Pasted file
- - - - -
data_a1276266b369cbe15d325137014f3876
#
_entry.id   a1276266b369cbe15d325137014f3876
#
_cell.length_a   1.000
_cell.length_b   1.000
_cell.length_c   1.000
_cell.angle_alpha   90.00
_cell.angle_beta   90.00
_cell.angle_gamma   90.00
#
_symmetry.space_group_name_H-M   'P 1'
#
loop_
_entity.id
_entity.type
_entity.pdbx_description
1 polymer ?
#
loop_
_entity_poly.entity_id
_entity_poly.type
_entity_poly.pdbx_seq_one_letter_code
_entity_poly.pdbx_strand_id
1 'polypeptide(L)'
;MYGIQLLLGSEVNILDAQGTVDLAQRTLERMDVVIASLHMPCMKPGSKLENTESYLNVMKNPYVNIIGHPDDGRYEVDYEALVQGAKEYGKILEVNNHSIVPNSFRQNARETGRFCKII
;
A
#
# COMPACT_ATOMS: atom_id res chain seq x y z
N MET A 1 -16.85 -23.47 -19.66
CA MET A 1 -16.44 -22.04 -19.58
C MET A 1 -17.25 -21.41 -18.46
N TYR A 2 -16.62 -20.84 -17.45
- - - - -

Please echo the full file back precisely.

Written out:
data_a1276266b369cbe15d325137014f3876
#
_entry.id   a1276266b369cbe15d325137014f3876
#
_cell.length_a   1.000
_cell.length_b   1.000
_cell.length_c   1.000
_cell.angle_alpha   90.00
_cell.angle_beta   90.00
_cell.angle_gamma   90.00
#
_symmetry.space_group_name_H-M   'P 1'
#
loop_
_entity.id
_entity.type
_entity.pdbx_description
1 polymer ?
#
loop_
_entity_poly.entity_id
_entity_poly.type
_entity_poly.pdbx_seq_one_letter_code
_entity_poly.pdbx_strand_id
1 'polypeptide(L)'
;MYGIQLLLGSEVNILDAQGTVDLAQRTLERMDVVIASLHMPCMKPGSKLENTESYLNVMKNPYVNIIGHPDDGRYEVDYEALVQGAKEYGKILEVNNHSIVPNSFRQNARETGRFCKII
;
A
#
# COMPACT_ATOMS: atom_id res chain seq x y z
N MET A 1 -16.85 -23.47 -19.66
CA MET A 1 -16.44 -22.04 -19.58
C MET A 1 -17.25 -21.41 -18.46
N TYR A 2 -16.62 -20.84 -17.45